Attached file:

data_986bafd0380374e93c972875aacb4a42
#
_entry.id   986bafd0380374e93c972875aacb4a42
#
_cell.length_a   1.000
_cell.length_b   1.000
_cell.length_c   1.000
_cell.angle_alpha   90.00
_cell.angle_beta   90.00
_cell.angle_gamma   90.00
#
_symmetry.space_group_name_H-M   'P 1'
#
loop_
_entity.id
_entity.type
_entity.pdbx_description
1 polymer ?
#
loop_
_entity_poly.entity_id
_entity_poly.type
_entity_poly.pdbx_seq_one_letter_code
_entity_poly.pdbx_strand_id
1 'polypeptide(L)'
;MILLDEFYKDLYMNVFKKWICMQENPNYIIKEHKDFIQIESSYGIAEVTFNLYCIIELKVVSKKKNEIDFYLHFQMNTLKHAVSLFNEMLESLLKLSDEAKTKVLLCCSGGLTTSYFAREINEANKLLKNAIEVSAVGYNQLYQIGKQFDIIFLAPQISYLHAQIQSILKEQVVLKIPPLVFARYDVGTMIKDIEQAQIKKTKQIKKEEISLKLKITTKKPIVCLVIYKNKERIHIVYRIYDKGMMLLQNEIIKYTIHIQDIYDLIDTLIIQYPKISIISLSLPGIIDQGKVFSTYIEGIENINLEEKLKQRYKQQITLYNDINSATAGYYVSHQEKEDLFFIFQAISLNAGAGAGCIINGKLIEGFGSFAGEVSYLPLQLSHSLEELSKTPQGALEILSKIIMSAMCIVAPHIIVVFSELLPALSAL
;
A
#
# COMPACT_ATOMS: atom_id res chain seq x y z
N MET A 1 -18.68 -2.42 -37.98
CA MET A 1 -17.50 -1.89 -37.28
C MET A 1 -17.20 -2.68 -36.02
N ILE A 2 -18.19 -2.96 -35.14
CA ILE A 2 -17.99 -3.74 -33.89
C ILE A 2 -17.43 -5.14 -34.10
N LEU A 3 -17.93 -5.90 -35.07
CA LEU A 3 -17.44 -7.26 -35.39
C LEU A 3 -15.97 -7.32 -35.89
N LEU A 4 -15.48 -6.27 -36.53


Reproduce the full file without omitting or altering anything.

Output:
data_986bafd0380374e93c972875aacb4a42
#
_entry.id   986bafd0380374e93c972875aacb4a42
#
_cell.length_a   1.000
_cell.length_b   1.000
_cell.length_c   1.000
_cell.angle_alpha   90.00
_cell.angle_beta   90.00
_cell.angle_gamma   90.00
#
_symmetry.space_group_name_H-M   'P 1'
#
loop_
_entity.id
_entity.type
_entity.pdbx_description
1 polymer ?
#
loop_
_entity_poly.entity_id
_entity_poly.type
_entity_poly.pdbx_seq_one_letter_code
_entity_poly.pdbx_strand_id
1 'polypeptide(L)'
;MILLDEFYKDLYMNVFKKWICMQENPNYIIKEHKDFIQIESSYGIAEVTFNLYCIIELKVVSKKKNEIDFYLHFQMNTLKHAVSLFNEMLESLLKLSDEAKTKVLLCCSGGLTTSYFAREINEANKLLKNAIEVSAVGYNQLYQIGKQFDIIFLAPQISYLHAQIQSILKEQVVLKIPPLVFARYDVGTMIKDIEQAQIKKTKQIKKEEISLKLKITTKKPIVCLVIYKNKERIHIVYRIYDKGMMLLQNEIIKYTIHIQDIYDLIDTLIIQYPKISIISLSLPGIIDQGKVFSTYIEGIENINLEEKLKQRYKQQITLYNDINSATAGYYVSHQEKEDLFFIFQAISLNAGAGAGCIINGKLIEGFGSFAGEVSYLPLQLSHSLEELSKTPQGALEILSKIIMSAMCIVAPHIIVVFSELLPALSAL
;
A
#
# COMPACT_ATOMS: atom_id res chain seq x y z
N MET A 1 -18.68 -2.42 -37.98
CA MET A 1 -17.50 -1.89 -37.28
C MET A 1 -17.20 -2.68 -36.02
N ILE A 2 -18.19 -2.96 -35.14
CA ILE A 2 -17.99 -3.74 -33.89
C ILE A 2 -17.43 -5.14 -34.10
N LEU A 3 -17.93 -5.90 -35.07
CA LEU A 3 -17.44 -7.26 -35.39
C LEU A 3 -15.97 -7.32 -35.89
N LEU A 4 -15.48 -6.27 -36.53